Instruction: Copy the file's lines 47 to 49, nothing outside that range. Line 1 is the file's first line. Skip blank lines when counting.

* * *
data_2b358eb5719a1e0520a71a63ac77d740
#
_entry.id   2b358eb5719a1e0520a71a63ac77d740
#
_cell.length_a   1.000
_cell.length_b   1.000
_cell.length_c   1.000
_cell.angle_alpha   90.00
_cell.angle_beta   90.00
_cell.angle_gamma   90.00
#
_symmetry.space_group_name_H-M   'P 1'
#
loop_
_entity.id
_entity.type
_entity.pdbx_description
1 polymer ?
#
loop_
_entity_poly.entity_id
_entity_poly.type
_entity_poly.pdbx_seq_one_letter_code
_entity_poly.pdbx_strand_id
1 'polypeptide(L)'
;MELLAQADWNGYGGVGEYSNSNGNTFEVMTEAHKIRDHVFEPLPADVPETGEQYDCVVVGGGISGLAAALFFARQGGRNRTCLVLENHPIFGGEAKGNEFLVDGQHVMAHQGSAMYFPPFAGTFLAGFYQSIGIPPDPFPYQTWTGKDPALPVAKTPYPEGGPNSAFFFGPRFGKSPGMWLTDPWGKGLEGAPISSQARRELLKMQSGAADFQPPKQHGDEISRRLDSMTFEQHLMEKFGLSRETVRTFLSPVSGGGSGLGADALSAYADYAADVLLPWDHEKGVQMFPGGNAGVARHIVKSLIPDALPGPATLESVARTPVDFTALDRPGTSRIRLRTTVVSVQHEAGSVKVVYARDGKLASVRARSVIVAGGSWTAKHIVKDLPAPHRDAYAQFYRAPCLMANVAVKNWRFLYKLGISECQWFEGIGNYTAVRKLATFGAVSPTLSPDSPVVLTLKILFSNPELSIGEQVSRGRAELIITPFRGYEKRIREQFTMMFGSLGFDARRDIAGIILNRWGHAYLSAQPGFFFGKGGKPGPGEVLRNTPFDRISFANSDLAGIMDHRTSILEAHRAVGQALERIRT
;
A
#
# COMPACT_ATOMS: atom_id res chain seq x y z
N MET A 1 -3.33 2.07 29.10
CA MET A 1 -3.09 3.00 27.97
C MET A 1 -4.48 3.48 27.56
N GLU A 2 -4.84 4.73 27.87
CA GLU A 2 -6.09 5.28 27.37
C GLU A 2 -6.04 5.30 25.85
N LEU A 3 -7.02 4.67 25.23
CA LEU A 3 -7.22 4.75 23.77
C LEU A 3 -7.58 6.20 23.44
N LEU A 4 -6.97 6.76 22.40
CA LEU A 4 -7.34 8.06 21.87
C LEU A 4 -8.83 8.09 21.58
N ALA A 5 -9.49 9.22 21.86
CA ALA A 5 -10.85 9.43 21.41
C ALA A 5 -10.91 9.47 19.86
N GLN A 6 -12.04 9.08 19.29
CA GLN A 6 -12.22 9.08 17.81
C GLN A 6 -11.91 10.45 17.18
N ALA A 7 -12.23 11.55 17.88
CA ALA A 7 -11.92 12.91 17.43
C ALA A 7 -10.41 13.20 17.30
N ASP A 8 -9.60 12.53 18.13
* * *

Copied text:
CA GLN A 6 -12.22 9.08 17.81
C GLN A 6 -11.91 10.45 17.18
N ALA A 7 -12.23 11.55 17.88